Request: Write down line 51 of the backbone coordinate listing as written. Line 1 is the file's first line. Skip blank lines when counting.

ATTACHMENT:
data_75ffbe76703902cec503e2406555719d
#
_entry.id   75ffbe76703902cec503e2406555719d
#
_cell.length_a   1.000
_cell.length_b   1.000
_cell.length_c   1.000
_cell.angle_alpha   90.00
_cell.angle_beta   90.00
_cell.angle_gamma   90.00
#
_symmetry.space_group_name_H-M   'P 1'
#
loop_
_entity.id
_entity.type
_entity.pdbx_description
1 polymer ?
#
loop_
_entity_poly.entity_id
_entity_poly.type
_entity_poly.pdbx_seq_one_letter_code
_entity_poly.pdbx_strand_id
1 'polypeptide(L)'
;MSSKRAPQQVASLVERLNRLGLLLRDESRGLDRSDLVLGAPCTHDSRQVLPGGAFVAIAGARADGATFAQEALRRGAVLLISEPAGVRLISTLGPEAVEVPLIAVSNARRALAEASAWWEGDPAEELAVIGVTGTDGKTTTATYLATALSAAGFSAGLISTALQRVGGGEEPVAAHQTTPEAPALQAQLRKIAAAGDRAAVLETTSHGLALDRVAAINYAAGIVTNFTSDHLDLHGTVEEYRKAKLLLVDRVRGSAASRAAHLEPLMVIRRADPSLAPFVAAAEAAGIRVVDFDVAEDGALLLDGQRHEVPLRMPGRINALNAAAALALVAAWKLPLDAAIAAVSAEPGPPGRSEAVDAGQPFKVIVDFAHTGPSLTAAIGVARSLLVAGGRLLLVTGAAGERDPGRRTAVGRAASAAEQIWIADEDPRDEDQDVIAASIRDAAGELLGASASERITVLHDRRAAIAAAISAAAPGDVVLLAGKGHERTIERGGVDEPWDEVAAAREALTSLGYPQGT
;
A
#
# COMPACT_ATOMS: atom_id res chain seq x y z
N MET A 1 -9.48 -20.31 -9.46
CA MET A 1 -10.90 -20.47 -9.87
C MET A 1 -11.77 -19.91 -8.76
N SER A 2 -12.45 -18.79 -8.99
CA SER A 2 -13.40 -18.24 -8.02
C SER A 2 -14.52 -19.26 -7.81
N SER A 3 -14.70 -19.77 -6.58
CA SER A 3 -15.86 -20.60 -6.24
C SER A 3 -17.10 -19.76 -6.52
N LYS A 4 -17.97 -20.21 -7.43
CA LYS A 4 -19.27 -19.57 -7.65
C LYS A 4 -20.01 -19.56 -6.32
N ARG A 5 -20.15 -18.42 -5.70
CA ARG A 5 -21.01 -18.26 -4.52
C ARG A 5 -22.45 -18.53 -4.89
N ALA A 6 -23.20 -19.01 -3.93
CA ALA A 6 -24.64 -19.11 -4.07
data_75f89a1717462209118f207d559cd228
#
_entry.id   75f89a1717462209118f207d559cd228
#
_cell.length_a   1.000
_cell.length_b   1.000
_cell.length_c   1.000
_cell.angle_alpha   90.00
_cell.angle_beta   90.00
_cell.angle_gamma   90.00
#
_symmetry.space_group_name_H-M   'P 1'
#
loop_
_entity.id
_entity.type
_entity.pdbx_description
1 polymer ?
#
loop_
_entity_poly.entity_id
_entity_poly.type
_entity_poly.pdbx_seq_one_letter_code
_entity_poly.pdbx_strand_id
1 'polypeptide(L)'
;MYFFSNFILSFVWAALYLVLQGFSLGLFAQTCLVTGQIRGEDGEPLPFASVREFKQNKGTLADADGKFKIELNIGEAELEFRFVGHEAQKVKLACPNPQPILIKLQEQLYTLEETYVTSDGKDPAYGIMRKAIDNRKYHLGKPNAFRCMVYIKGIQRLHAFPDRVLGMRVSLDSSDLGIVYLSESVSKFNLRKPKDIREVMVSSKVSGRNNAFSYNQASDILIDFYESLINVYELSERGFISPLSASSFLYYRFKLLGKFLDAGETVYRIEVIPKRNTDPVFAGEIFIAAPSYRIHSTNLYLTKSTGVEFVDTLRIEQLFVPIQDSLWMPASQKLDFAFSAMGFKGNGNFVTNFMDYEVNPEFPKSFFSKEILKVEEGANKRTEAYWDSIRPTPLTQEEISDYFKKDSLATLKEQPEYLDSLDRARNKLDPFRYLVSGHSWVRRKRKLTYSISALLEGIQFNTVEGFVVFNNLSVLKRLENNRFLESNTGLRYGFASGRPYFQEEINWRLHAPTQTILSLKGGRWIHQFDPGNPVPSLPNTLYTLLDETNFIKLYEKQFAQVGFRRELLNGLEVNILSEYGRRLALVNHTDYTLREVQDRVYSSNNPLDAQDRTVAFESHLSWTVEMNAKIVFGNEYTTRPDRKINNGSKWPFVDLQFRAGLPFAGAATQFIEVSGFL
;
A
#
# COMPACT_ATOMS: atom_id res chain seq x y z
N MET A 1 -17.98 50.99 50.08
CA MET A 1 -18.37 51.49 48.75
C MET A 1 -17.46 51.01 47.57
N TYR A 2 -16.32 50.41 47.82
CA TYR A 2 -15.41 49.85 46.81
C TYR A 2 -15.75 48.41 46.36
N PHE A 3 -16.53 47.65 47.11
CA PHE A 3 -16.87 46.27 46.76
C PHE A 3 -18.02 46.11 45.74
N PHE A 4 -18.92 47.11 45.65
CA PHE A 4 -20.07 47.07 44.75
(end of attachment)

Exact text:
#